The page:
Finally, it has arrived. When it arrived after a long period of speculations, it was welcomed by all onlookers with loud applause. Finance Minister Nirmala Sitharaman announced the Pradhan Mantri Gareeb Kalyan Yojana (PMGKY) or the Prime Minister’s Welfare Scheme for Poors on March 26th 2020, promising a sum of Rs 1.73 trillion to support the vulnerable poor masses due to the economic mayhem caused by the onslaught of Coronavirus (COVID-19) outbreak in India.
Though the major opposition parties, including the Congress party, have welcomed the PMGKY of Rs 1.73 trillion and even though Sitharaman tried to market this relief package as a major socio-economic booster for the poor coming straight from Prime Minister Narendra Modi — who is obsessed with renaming programmes with his own insignia — there is a lacuna in what’s promised and what’s required at the grassroots, which the mainstream press is conveniently ignoring at this point in time.
It’s quite important to critically analyse the offerings and check them against the available data and figures. In this article, we will analyse each offering and expose how hollow they are and why they won’t be really effective.
Insurance scheme for health workers fighting COVID-19 in government hospitals and health care centres
Sitharaman announced that,
- Cleaners, ward-boys, nurses, ASHA workers, paramedics, technicians, doctors, specialists and other health workers would be covered by a special insurance scheme. The estimate is that 2.2m healthcare professionals and workers will be benefiting under such an insurance scheme.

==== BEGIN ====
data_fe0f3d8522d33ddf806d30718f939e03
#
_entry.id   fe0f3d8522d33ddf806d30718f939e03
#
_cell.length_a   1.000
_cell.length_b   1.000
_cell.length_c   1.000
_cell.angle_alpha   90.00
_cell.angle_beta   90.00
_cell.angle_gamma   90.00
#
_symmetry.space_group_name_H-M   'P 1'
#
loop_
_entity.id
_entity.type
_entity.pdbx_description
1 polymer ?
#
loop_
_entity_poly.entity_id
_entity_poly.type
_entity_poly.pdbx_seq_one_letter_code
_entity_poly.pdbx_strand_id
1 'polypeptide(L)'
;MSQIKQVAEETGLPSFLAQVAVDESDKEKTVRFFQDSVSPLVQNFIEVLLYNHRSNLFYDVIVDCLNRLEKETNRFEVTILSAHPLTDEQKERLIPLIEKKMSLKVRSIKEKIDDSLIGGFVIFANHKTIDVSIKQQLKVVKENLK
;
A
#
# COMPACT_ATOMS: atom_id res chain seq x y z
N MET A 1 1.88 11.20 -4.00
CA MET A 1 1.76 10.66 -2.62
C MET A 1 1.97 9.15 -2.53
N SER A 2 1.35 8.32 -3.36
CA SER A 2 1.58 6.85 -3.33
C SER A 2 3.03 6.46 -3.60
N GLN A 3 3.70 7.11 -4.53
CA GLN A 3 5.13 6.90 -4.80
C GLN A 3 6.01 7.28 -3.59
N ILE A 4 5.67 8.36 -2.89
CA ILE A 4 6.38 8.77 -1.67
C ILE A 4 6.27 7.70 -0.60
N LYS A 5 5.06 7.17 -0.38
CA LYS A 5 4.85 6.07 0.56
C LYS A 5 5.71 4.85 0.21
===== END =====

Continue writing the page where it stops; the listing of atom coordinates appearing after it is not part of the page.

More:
- Any health professional, who, while treating COVID-19 patients, meets with some accident, then he/she would be compensated with an amount of Rs 5m under the scheme.
- All government health centres, wellness centres and hospitals of the Union, as well as states, would be insured. The insurance scheme will be used for all health workers fighting COVID-19 in government hospitals and health care centres.
Analysis of insurance cover and compensation
Since its ascension to power, the Modi regime has shown an extraordinary fetish for insurances. Apart from a faulty crop insurance programme that has been helping the insurance companies earn huge profits, the prime minister conveniently passed on the responsibility of providing healthcare to the private sector, which is now nowhere in the scene in the battle against COVID-19, by announcing a massive health insurance programme. Now, the prime minister didn’t clarify why the private healthcare sector, which he’s so fond of, is reluctant to provide enough support in the battle against COVID-19?
Insurance for the doctors, paramedical staff and support staff, including those doing cleaning and sweeping is, of course, a grand step. So is the decision to provide them with a one-time compensation, in case they are infected in the lines of duty. However, why didn’t the government inform what’s it doing to import masks, Hazmat suits, test kits, protective gears, etc, from the Rs 150 billion fund that the prime minister had declared for fighting the COVID-19?
The doctors, the nurses, the support staff, the technicians, etc, are fighting an uneven battle and they’ve no protective gears for this. They lack proper Hazmat suits, masks, etc, due to the government’s lacklustre attitude. Until March 19th 2020, the Modi regime didn’t even moot the idea of importing the protective gears to combat the exigency. What’s Rs 150 billion going to do for them? Why didn’t the government allocate specific amounts for upgrading the infrastructure to accommodate more patients on a war footing?